The U.S. Congress recently began hearings about music licensing reform. ASCAP believes that current performance royalty rates for Internet streaming undervalue songwriters, composers and publishers, and that any serious discussion of music licensing needs to address that. We recently brought our message to Capitol Hill. We're encouraged to find that our allies in Congress are listening.
On November 28th, the House Intellectual Property Subcommittee held a hearing on H.R. 6480, the "Internet Radio Fairness Act." Major tech companies support the bill because it would lower their royalty rates; many recording artists oppose it, since it would mean a big reduction in an important source of income.
Before the hearing, ASCAP sent a letter co-signed by the other PROs and the NSAI to Congressmen Bob Goodlatte and Melvin Watt, the Committee's Chairman and Ranking Member, respectively. Our letter urged the Subcommittee to examine the entire music license landscape in any discussion about licensing reform, and specifically to address the inequities in how songwriters, composers and publishers are paid by Internet streaming services in comparison to record labels and recording artists.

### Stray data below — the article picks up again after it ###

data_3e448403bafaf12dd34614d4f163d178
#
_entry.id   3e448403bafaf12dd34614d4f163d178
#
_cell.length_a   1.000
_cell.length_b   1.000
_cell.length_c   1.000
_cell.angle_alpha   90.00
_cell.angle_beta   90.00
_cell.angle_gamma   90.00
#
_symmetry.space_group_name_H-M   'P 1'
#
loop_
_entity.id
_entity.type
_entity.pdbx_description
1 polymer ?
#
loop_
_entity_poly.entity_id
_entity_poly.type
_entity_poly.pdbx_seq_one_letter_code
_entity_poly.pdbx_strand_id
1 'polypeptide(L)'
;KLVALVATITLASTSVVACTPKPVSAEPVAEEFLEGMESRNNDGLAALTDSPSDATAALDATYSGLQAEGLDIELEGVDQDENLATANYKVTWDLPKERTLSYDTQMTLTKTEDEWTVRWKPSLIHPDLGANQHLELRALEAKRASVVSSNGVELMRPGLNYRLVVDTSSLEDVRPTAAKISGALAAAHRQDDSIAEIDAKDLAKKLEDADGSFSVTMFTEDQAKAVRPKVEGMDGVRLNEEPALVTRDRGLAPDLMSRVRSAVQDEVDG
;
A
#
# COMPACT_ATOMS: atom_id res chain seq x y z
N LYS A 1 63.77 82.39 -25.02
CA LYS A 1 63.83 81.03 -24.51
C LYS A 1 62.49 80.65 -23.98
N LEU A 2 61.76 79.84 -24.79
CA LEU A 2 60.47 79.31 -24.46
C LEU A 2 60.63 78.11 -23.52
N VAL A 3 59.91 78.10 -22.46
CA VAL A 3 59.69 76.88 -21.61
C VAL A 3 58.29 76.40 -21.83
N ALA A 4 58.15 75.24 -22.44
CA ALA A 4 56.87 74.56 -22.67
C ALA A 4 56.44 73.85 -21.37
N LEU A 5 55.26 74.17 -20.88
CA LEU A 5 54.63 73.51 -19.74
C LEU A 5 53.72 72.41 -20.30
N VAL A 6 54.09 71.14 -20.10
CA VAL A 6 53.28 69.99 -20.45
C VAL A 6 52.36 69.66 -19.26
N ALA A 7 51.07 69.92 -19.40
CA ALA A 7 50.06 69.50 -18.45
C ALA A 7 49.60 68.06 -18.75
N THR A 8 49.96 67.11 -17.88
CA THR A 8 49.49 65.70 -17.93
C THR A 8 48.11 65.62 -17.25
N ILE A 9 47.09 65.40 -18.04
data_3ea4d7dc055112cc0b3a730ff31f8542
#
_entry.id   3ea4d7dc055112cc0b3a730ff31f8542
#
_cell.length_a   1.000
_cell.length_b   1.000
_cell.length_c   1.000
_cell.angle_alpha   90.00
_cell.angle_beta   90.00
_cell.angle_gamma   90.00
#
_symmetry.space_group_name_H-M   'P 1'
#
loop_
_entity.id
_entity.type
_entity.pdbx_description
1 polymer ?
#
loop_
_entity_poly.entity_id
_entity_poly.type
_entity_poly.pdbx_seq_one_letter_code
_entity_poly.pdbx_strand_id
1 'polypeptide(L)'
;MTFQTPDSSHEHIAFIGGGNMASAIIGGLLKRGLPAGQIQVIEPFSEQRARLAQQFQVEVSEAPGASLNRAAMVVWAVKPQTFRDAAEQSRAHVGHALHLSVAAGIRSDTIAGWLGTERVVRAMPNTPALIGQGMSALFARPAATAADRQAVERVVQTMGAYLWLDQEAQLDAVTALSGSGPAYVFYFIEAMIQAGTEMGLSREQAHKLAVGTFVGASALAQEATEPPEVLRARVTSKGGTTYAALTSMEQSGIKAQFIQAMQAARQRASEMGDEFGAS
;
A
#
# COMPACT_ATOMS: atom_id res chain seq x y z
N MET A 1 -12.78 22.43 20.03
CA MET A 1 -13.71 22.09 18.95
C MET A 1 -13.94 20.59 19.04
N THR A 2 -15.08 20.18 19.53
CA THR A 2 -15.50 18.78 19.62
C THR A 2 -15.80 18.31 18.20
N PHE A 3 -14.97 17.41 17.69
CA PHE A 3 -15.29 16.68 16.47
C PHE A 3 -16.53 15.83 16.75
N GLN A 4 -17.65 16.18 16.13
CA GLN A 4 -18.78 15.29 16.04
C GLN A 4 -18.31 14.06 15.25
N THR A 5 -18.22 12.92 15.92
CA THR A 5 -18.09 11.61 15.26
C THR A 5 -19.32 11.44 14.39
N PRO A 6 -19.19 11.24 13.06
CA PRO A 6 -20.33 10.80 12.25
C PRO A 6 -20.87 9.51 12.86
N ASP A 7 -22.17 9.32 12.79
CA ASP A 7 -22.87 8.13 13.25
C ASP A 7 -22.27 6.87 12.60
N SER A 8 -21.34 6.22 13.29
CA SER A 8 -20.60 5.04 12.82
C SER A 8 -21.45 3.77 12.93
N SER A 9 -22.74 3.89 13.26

The Subcommittee heard us loud and clear. Here are two excerpts from Congressmen Goodlatte and Watt's opening statements:
Chairman Bob Goodlatte
"Performing rights organizations that represent songwriters and publishers, such as ASCAP, have asked the Committee to examine broadly issues of music licensing…All of these issues need to be carefully examined as they all affect both the incentive to create new works for consumers to enjoy and innovation in the music and Internet industries. I am also concerned about ensuring that those who create and perform music are fairly compensated for their creative works."
Ranking Member Melvin Watt
"Internet radio has expanded choices for consumers and provided alternative means for independent artists to showcase their talents. But I believe that a fair licensing regime must first and foremost adequately compensate the artists who create and perform the musical content upon which all delivery platforms are based."
Overall, this was an instructive hearing about the direction of music licensing reform in the next Congress. Most importantly, the Judiciary Committee members seemed energized about addressing creators' rights and music licensing reform during the next session of Congress.
We'll keep you updated as this legislation develops.
Click here to watch a video of the complete hearing and read the full testimony.
Read more about the IRFA's impact on songwriters, composers and publishers:
The Tide Has Risen: Five Reasons to Worry About the Internet Radio Fairness Act
by Chris Castle